Travis McClain’s review published on Letterboxd:
I'm way behind on this year's DVD Talk Criterion Challenge; hell, I'm even behind on writing up my Letterboxd diary entries for the handful of movies I've managed to squeeze in before month's end. Consequently, these diary entries are likely to be more cursory than I typically prefer.
This is one of those movies that's predictable and pat all the way through, but is so earnest that saying so feels unkind. I found myself thinking of a point made in Sullivan's Travels, about how vulgar it is for the affluent to play at poverty. I feel similarly about the subject here of refugees trying to reach a safer place and going through untold horrors along the way. Le Havre is built on the story of a young boy making that journey, but it has all the heft of an Amélie knockoff. It just feels wrong, no matter how genuinely likable its characters.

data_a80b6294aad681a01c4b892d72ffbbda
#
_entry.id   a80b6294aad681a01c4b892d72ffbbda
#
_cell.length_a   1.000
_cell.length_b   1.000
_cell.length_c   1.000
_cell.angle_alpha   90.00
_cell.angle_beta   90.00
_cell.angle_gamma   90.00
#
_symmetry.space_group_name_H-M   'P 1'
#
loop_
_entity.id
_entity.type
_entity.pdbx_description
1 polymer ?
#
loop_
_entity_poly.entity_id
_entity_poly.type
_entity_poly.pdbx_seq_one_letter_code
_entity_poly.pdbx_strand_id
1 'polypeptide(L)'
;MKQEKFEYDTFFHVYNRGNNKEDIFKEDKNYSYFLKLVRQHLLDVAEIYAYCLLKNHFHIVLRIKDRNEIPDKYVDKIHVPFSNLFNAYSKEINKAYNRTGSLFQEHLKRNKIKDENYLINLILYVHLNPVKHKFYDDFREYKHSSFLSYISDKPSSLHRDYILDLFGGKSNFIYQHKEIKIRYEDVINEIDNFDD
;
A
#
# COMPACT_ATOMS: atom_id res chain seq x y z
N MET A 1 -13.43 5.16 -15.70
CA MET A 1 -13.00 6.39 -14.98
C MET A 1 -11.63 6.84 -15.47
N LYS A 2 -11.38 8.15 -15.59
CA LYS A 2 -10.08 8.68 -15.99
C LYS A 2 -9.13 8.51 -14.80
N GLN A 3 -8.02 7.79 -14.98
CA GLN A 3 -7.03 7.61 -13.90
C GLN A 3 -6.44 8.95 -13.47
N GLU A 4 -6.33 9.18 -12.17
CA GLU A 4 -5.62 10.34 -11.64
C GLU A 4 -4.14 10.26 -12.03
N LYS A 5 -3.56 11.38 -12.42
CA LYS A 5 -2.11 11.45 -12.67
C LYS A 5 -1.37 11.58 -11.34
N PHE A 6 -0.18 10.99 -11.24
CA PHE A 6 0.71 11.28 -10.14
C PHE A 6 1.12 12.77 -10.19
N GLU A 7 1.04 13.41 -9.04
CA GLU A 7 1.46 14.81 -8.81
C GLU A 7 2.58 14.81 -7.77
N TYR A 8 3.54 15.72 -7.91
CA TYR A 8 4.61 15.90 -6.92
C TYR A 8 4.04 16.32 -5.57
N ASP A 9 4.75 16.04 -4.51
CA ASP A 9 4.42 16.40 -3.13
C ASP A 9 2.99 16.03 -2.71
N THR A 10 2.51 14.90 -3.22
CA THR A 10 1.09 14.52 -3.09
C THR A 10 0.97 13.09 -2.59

If anything, that's another of its shortcomings. There are no actual villains here, aside from nameless pursuers. Everyone is altruistic, right down to Little Bob, who somehow throws together a charity concert overnight complete with promotional posters, a venue, gear, etc., and with a band that seemingly hasn't played together in awhile. It's so ludicrous to believe such a thing even could be pulled off so easily, much less that it would be, that it took me entirely out of the movie. Hell, even Wayne's World 2 got that right.
How Le Havre Entered My Flickchart
Le Havre < What About Bob? → #1691
Le Havre > Young Mr. Lincoln → #1275
Le Havre > Crash (2004) → #1063
Le Havre > Footloose (1984) → #956
Le Havre > Idiocracy → #903
Le Havre > The Hurricane → #877
Le Havre < Nacho Libre → #877
Le Havre < Mean Girls → #877
Le Havre < The Secret of the Sword → #877
Le Havre < Dark Shadows → #877
Le Havre > Despicable Me 2 → #875
Le Havre Entered My Flickchart at #875/1699